C. Stiles

Grambling Protest Exposes Disrespect for Blacks

Upset about poor conditions and the firing of a legendary coach, the Grambling State University football team last Friday refused to board a bus for Jackson, Mississippi, to play Jackson State.

The revolt by the 0-7 Tigers is exposing an ugly reality of college athletics. The NCAA and corporate sponsors do everything possible to make sure big-league schools such as the University of Alabama, Ohio State University, and Notre Dame reap the rewards of multibillion-dollar bowl games. But storied black colleges such as Grambling, Howard University, and Florida A&M have to grovel for the leftover crumbs.

Black colleges are shut out of the NCAA's Football Bowl Subdivision, so these institutions never have a shot at the big paydays that come from playing in the Orange, Fiesta, Sugar, and Rose bowls. Heck, black colleges don't even get to play in lower-tier bowls that would allow the schools to generate revenue to help offset budget cuts that are killing their athletic programs.


Grambling Protest Exposes Disrespect for Blacks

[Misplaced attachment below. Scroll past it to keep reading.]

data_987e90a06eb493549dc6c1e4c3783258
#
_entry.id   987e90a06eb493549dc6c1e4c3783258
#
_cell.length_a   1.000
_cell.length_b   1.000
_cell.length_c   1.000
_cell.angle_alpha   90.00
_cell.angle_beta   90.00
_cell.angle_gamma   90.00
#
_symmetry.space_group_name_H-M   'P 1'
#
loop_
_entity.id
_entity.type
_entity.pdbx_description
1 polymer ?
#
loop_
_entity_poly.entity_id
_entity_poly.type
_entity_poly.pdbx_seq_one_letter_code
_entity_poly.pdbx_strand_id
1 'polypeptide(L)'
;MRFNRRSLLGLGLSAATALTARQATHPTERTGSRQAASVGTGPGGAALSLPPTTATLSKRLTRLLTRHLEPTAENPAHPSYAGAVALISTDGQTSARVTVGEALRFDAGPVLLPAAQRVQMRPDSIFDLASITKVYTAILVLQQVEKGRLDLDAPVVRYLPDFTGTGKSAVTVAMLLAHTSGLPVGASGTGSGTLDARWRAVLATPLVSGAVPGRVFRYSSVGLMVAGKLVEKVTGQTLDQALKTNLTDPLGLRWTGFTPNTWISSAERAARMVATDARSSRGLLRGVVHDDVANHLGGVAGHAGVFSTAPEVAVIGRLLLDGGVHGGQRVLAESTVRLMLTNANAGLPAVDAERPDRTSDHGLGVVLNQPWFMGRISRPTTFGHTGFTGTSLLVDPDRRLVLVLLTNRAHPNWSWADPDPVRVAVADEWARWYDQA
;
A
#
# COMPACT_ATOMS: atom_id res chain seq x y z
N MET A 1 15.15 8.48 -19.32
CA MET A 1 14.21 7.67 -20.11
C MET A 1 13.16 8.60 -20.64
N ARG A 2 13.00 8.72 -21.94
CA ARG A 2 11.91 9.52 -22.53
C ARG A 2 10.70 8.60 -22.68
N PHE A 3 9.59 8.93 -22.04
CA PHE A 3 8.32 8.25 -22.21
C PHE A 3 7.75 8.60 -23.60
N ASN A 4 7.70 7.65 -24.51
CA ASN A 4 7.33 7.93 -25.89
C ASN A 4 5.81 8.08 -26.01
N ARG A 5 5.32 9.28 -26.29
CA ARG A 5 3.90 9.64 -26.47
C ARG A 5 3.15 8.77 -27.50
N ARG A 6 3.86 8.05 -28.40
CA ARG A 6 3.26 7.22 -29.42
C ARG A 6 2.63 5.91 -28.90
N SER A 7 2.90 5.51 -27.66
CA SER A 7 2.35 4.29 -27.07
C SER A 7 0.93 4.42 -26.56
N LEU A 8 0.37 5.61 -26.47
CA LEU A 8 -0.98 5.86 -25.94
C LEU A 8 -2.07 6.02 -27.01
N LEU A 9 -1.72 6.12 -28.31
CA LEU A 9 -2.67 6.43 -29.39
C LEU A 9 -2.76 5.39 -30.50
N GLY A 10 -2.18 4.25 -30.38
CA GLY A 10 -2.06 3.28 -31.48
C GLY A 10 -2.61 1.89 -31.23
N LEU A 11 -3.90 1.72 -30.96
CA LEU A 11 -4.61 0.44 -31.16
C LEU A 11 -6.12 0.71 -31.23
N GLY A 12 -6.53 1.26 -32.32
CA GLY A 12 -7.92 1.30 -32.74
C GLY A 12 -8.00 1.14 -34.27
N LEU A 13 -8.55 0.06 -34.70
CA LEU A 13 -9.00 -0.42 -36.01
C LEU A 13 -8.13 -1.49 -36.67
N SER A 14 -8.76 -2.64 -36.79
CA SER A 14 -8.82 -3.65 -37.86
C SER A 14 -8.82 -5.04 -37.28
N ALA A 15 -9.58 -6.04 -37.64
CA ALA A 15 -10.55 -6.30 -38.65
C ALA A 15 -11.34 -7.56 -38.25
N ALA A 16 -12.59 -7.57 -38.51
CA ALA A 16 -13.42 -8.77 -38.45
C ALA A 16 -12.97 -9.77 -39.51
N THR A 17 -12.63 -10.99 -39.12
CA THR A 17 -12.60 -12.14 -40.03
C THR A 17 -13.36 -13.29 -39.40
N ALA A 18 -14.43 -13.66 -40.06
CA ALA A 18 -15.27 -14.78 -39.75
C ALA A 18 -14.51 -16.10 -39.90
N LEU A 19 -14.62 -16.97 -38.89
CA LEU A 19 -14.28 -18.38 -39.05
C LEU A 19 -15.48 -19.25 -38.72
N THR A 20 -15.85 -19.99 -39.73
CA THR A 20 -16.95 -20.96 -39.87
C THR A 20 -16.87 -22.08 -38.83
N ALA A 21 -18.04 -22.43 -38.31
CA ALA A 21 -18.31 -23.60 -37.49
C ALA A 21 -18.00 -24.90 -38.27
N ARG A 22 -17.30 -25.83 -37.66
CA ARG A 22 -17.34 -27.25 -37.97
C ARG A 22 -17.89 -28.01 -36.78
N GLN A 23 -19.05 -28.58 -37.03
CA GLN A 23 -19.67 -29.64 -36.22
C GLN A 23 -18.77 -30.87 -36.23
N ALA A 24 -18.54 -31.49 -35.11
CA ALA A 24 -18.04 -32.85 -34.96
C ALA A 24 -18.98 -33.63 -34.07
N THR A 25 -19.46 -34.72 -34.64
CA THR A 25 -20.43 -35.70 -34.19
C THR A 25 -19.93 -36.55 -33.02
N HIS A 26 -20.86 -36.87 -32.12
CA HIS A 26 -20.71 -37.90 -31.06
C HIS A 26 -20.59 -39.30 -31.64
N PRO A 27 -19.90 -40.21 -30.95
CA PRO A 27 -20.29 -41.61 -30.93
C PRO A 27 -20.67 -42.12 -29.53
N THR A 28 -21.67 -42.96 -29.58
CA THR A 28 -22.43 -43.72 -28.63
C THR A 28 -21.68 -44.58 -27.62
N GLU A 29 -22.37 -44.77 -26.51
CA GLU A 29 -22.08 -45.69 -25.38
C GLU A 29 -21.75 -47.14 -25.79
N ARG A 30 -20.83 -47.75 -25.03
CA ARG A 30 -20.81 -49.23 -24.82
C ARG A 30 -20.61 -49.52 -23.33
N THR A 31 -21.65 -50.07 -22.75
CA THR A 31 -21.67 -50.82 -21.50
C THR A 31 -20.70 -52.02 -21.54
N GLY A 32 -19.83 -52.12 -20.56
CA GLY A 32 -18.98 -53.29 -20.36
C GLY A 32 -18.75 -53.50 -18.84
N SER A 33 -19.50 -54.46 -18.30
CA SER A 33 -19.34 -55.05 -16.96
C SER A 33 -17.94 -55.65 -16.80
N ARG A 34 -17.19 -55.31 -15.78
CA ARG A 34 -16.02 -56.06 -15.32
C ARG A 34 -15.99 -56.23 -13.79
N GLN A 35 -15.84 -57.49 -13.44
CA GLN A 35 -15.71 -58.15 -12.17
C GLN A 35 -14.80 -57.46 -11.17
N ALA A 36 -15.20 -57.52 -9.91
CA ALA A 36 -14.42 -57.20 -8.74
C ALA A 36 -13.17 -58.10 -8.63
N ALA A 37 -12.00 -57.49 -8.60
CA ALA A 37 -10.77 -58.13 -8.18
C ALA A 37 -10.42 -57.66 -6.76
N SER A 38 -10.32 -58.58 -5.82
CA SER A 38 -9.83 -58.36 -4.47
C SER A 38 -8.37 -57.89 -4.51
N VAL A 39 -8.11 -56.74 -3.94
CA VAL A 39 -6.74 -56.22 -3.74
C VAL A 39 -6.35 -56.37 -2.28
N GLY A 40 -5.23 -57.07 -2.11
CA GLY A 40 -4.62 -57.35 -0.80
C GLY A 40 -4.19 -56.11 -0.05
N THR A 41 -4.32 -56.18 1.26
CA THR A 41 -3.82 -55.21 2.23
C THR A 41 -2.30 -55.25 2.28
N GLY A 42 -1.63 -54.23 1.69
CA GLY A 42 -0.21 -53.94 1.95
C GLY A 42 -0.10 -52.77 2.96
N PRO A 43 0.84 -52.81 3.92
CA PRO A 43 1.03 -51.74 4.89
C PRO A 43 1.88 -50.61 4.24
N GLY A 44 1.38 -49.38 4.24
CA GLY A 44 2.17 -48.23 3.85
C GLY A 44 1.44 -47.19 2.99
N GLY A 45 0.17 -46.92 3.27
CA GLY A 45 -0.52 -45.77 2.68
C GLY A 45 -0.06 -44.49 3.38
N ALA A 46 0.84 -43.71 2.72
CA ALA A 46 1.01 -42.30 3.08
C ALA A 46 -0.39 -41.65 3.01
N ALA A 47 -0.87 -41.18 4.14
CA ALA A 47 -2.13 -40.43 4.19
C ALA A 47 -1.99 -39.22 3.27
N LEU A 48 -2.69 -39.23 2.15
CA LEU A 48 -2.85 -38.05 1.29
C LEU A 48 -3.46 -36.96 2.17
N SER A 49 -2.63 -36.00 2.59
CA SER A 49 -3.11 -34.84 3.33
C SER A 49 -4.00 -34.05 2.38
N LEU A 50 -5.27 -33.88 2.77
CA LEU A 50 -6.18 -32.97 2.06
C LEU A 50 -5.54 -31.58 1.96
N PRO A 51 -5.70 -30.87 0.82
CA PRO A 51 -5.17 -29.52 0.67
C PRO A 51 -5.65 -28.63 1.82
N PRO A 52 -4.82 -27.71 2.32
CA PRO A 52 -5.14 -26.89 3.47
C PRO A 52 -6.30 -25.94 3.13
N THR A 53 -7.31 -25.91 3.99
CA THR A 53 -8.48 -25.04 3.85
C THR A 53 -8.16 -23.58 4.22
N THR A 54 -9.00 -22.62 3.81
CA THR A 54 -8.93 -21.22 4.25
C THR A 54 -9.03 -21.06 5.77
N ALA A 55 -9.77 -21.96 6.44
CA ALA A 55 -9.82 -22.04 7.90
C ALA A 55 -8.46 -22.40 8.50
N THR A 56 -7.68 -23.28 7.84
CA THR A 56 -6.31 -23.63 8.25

Grambling's share of funding from the State of Louisiana has been slashed more than 50 percent in the past eight years. Last year, the university had to cut $1.19 million from the athletic department. Yet the NCAA has done nothing to help Grambling and other black colleges make money from other sources. Instead, the sanctioning body treats these schools like second-class institutions, relegating their prime-time games to Wednesday nights, when no one is watching football.

At Grambling State, things have gotten so bad that players must resort to riding buses to away games, sometimes traveling more than 1,000 miles. In a letter obtained by ESPN, players complained they've had to pay for Gatorade and Muscle Milk out of their own pockets. They've also had to deal with mold and mildew growing on their football equipment and in their workout facilities.

The last straw was the school's firing of head coach Doug Williams, a Hall of Famer who was the first African-American quarterback to win a Super Bowl and whose son is the team's quarterback. The players refused to practice, forcing school administrators to cancel the game in Jackson this past weekend. Let's hope their protest prompts the NCAA to show black colleges some respect.

Follow Luke on Twitter: @unclelukereal1.


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